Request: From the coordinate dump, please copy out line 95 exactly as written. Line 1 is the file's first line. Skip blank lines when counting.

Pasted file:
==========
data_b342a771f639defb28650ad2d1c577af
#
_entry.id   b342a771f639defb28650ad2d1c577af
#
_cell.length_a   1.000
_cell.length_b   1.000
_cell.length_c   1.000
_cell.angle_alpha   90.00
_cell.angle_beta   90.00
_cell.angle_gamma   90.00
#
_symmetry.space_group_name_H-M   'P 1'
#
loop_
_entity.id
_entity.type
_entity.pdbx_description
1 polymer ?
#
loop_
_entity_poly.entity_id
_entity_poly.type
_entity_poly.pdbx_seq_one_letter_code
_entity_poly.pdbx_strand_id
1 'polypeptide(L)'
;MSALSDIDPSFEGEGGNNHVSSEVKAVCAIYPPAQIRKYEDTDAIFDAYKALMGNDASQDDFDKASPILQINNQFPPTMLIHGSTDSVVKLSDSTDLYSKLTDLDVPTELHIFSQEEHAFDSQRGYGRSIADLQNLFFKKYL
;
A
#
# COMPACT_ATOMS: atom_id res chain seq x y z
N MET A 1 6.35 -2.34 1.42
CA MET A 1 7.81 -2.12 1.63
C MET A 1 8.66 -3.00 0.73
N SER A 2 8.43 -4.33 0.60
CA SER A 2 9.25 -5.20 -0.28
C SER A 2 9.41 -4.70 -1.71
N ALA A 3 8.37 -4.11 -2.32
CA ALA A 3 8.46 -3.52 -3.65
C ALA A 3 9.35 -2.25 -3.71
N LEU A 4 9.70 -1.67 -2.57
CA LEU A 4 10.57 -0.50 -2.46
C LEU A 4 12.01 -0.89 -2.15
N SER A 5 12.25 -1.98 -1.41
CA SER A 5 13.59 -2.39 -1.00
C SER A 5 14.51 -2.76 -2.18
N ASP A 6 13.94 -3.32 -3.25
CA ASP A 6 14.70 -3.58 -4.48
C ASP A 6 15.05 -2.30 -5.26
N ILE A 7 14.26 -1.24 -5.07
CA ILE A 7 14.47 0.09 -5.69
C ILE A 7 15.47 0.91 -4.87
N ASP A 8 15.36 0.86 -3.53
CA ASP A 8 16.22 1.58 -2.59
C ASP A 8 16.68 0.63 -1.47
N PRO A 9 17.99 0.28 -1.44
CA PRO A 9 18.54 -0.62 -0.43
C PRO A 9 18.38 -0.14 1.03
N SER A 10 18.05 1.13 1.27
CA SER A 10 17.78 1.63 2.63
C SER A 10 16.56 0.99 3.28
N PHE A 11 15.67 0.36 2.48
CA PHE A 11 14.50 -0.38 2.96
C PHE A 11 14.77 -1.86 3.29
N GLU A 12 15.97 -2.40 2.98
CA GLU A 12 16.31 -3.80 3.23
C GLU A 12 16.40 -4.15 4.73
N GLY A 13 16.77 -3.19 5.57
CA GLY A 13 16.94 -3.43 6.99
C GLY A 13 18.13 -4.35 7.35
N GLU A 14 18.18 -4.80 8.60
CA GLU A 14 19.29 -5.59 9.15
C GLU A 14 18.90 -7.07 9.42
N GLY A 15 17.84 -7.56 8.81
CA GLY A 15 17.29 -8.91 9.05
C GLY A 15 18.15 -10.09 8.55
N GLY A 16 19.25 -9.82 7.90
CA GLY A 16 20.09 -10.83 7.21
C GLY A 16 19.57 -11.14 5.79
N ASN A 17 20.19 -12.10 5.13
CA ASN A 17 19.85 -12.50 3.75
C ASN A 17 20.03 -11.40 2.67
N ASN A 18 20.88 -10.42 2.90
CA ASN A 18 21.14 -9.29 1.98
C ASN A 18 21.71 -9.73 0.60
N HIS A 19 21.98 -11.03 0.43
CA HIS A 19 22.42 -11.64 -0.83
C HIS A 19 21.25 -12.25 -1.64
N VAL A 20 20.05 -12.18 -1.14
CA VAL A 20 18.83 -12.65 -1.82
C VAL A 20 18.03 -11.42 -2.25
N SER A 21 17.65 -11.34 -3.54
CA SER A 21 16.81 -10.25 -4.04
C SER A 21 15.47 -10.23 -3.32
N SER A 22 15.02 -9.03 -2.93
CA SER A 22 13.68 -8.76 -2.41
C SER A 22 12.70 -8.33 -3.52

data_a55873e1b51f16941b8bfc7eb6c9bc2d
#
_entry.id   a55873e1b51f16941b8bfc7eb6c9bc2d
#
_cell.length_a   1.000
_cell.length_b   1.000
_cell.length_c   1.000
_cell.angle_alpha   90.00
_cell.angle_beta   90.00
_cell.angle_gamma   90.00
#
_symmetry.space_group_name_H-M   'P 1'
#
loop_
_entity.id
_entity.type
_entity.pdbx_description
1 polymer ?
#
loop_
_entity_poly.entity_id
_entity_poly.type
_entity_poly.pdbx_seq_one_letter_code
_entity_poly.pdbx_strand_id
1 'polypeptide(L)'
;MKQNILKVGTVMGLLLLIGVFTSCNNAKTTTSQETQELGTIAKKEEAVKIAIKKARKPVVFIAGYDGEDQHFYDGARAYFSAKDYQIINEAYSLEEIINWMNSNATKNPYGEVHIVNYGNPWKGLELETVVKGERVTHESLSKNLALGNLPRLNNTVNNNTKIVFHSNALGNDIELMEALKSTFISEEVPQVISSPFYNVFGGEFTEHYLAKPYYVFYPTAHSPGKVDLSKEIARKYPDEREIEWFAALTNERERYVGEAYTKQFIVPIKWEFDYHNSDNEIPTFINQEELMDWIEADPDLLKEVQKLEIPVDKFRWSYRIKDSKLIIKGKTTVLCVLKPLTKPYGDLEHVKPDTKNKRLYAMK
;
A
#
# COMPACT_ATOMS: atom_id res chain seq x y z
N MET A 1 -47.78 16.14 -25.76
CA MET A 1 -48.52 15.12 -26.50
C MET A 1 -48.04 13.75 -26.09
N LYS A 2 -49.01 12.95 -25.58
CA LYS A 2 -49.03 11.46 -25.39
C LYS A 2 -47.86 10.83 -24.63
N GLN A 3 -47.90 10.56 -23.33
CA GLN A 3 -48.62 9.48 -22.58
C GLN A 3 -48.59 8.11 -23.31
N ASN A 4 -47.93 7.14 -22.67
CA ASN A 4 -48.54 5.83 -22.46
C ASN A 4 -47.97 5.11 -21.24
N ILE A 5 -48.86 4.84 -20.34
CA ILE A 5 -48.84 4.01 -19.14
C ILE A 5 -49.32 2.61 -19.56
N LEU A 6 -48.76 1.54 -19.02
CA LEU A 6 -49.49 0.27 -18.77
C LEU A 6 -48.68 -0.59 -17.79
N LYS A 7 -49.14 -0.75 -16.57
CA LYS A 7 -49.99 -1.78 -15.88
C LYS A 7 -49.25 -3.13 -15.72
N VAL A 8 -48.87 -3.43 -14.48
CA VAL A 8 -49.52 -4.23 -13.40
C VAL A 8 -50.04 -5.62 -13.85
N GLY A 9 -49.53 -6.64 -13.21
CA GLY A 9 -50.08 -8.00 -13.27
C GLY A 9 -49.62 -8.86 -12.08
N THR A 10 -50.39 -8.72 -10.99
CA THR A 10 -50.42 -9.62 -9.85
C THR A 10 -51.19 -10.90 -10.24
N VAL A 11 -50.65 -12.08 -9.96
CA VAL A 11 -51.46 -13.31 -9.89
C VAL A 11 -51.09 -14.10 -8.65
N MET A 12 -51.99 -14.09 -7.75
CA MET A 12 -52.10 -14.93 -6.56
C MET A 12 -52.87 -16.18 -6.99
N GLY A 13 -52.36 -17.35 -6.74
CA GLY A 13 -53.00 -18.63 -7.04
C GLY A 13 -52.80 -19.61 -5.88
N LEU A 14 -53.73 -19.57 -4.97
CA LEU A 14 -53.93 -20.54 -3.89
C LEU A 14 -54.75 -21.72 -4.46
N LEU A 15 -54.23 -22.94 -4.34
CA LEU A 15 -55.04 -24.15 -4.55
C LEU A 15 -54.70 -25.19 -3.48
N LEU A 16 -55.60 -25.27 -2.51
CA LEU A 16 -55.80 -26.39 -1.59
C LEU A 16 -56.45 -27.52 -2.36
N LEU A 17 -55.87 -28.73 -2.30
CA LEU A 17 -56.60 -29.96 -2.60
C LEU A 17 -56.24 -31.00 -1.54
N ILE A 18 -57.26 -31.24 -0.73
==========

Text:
CA SER A 22 13.68 -8.76 -2.41